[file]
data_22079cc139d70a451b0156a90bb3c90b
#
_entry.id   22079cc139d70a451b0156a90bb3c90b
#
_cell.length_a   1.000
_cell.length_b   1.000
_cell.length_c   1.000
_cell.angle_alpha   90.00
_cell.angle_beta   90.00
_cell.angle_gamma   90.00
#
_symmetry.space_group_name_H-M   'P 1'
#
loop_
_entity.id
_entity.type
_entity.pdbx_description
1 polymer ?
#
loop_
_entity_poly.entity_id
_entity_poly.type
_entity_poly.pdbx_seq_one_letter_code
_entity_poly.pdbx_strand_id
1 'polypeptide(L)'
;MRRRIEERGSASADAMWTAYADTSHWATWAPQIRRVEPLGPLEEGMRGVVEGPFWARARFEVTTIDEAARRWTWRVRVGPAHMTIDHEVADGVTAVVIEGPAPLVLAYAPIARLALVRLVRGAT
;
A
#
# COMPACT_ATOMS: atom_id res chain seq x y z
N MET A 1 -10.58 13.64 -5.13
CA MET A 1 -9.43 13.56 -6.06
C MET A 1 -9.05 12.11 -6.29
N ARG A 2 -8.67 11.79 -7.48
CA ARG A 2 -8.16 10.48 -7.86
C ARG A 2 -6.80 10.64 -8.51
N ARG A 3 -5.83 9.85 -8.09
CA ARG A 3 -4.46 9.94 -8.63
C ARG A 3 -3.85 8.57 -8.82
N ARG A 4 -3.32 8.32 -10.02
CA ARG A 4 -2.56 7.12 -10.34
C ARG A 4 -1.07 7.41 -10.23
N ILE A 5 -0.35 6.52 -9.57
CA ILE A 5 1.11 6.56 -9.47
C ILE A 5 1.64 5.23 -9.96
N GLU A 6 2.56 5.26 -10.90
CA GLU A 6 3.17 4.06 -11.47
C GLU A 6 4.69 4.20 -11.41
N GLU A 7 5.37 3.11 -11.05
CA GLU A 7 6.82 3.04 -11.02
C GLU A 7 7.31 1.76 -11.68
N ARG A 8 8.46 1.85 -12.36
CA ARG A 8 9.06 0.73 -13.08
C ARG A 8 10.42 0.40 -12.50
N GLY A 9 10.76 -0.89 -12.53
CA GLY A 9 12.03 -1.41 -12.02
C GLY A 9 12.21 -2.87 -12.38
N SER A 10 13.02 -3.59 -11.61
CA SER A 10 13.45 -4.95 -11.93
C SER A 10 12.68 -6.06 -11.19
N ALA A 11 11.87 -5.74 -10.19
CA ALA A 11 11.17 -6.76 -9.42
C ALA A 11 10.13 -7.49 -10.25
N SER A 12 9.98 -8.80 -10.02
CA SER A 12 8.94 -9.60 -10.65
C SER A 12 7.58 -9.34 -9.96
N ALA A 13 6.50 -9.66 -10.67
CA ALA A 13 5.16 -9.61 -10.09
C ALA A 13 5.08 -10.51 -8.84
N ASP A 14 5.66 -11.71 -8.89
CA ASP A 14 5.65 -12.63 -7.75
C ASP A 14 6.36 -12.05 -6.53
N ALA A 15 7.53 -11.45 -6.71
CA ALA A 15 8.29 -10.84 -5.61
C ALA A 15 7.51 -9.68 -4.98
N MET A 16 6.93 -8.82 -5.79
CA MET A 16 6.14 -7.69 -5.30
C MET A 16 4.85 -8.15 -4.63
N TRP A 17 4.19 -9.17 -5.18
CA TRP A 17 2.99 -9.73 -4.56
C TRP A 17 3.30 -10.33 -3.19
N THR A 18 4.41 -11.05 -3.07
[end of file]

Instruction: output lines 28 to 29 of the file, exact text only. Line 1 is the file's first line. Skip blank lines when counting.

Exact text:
A
#